Twisted Firestarters

in this article we look at wo occasions a helicopter has triggered a bush fire.  In the first the helicopter succumbed to the flames. In the other case the helicopter fled the scene and the environment suffered.

Robinson R44 Northern Territory, 22 June 2022

This R44 was conducting a geophysical survey north of Alice Springs. The survey involved landing every 1 km to collect data.  On board were the pilot and a survey field technician.  According to the Australian Transport Safety Bureau (ATSB) occurrence brief:

At about 1000 local time, the pilot landed in an area of spinifex grass and the field technician disembarked the helicopter to carry out their survey tasks. The technician reported that, after setting up the equipment, they looked up and noticed flames under the helicopter.

It was reported that the helicopter’s engine bay was positioned close to an area of dry spinifex and the heat from the engine’s exhaust ignited the grass. The ensuing fire spread very quickly, engulfing the helicopter.

The pilot vacated the aircraft and sustained minor burns to their leg while attempting to retrieve a satellite phone on board.

Survey Robinson R44 Burnout after Igniting Spinifex Grass (Credit: Northern Territories Police)

The helicopter was destroyed.

The ATSB noted they were aware 5 occurrences in the preceding 10 years where a Robinson helicopter has been destroyed by grass fire.  The R22 and R44 Pilot Operating Handbooks contain a warning:

Do not land in tall dry grass. The exhaust is low to the ground and very hot; a grass fire may be ignited.

Australian Army NH Industries NH90 (MRH-90 Taipan), Namadgi National Park, Australian Capital Territory, 27 January 2020

The military NH90 was supporting local civil authorities when it landed in the Orroral Valley within teh national park so crew members could ‘disembark for a short break‘.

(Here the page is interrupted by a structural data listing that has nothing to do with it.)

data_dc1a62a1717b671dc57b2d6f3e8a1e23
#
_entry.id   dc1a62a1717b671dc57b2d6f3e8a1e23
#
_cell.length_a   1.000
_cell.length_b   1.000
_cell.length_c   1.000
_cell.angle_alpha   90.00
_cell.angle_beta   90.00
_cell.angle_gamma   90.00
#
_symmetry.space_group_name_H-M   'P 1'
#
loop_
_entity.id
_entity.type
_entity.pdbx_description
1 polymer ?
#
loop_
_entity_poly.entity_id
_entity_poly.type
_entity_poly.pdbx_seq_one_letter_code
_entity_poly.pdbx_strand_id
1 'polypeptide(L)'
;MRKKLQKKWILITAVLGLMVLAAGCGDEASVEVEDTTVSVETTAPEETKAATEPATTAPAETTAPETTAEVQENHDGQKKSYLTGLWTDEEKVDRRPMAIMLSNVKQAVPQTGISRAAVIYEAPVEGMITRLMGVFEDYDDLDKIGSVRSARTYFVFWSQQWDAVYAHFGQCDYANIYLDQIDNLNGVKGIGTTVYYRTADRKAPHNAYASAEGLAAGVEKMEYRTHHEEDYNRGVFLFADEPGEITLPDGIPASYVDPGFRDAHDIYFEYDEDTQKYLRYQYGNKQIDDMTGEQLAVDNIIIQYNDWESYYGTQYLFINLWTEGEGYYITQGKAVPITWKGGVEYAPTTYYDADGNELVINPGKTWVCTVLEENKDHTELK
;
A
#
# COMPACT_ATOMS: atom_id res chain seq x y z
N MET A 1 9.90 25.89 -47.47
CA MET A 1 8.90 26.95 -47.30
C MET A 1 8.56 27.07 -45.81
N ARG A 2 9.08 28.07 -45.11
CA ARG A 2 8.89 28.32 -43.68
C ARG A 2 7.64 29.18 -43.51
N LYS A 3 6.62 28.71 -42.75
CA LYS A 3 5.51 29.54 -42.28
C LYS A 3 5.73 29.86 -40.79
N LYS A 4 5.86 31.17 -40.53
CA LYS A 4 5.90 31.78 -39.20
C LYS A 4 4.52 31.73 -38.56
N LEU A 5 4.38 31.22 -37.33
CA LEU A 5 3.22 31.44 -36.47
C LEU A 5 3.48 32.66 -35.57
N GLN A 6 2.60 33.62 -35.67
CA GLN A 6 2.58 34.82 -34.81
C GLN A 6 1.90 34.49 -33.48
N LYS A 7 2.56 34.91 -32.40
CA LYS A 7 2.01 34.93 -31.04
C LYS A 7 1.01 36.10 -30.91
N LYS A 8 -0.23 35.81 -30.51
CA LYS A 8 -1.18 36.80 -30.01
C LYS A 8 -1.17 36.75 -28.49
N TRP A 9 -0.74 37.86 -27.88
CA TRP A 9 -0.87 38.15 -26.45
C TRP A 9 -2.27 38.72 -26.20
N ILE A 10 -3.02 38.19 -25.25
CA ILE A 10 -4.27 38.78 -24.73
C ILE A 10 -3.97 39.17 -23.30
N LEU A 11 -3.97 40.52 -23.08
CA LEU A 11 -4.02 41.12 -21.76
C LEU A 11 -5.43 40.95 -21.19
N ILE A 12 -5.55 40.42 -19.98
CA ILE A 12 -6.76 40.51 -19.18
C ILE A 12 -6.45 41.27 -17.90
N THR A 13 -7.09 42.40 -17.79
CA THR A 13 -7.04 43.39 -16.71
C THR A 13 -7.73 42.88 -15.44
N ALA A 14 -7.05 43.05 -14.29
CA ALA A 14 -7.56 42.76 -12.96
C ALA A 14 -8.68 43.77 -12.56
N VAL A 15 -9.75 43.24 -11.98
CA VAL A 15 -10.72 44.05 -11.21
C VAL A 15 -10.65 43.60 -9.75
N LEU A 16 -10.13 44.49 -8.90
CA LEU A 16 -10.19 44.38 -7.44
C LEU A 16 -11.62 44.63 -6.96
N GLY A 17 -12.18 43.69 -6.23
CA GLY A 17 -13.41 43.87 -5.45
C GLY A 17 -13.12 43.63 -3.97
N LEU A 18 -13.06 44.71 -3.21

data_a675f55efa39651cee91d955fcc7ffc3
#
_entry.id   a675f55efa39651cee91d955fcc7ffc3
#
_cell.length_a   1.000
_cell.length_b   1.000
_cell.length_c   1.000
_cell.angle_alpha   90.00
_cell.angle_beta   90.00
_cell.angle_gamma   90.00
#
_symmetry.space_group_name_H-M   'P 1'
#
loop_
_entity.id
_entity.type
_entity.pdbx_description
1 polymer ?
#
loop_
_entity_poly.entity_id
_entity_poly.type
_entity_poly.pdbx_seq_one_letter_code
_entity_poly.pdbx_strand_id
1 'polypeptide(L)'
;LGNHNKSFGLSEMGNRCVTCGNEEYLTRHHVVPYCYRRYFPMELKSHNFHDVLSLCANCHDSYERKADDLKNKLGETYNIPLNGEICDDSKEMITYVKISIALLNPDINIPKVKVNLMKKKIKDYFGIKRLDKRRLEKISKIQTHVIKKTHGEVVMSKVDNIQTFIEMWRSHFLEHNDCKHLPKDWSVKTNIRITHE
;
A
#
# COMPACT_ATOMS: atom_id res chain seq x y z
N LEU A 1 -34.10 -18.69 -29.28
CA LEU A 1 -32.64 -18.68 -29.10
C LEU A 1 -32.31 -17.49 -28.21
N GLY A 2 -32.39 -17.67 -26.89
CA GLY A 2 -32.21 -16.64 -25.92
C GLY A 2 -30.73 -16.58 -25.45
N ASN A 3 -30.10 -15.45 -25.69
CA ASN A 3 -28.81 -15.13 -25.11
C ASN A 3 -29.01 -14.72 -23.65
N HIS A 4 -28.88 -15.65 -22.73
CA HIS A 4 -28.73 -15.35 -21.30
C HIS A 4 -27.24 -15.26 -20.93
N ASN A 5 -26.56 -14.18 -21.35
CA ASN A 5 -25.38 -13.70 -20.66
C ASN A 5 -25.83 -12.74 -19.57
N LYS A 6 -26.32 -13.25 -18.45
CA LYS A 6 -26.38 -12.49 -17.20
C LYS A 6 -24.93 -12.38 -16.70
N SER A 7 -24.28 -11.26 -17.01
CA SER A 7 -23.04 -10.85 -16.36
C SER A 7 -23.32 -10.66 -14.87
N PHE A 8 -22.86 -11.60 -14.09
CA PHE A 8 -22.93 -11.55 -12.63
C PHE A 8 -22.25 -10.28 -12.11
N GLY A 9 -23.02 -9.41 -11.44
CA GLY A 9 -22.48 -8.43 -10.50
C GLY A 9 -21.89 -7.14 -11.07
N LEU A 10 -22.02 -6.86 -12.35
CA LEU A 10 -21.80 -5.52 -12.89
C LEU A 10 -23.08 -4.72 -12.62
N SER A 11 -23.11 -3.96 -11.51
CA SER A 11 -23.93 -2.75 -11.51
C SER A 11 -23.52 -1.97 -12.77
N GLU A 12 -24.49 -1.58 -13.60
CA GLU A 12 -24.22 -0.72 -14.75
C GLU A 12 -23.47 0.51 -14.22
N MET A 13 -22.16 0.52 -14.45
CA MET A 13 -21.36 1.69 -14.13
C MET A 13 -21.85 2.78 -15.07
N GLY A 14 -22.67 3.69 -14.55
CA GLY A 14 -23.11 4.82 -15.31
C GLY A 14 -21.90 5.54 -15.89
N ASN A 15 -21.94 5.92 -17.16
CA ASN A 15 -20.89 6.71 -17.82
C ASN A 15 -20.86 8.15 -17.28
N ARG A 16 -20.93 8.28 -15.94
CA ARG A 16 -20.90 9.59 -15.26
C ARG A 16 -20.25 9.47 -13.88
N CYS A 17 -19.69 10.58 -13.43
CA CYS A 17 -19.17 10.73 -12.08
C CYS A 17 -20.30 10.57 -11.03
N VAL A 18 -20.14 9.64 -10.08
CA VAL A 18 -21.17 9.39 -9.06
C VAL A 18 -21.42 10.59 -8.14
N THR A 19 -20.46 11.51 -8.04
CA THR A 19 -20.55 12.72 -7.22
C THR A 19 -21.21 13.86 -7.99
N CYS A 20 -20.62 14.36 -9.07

An Example of an Australian Army NH90 / MRH-90 Taipan (Credit: Bidgee CC BY-SA 3.0 AU)

However a landing light caused a grass fire.

Australian Army NH90 / MRH-90 Taipan Landing Light After the Fire (Credit: ABC)

The aircraft suffered significant damage but took off and flew back to Canberra.

Damaged Australian Army NH90 / MRH-90 Taipan After the Fire (Credit: ABC)

It landed safely and in “little over an hour…Defence public affairs was directed to start developing a holding statement and talking points.”

The grass fire had however developed into what was capital city Canberra’s “most serious” bushfire threat since 2003 that consumed more than 7,900 hectares.

Critical to the fire’s rapid development was the failure of the helicopter crew to raise the alarm for c45 minutes (i.e. until they landed).  A lack of precise information sowed confusion as fire crews were dispatched to different parts of the national park in attempt to locate and extinguish the blaze.

The title of the article is a reminder of your nan’s favourite 1990s bad boy, The Prodigy‘s Keith Flint.  We will remain alert to any opportunity to reference Skin or PJ Harvey in future titles.

Safety Resources

The European Safety Promotion Network Rotorcraft (ESPN-R) has a helicopter safety discussion group on LinkedIn.  You may also find these Aerossurance articles of interest:

Aerossurance has extensive air safety, flight operations, operations, SAR, airworthiness, human factors, helidecks, aviation regulation and safety analysis experience.  For practical aviation advice you can trust, contact us at: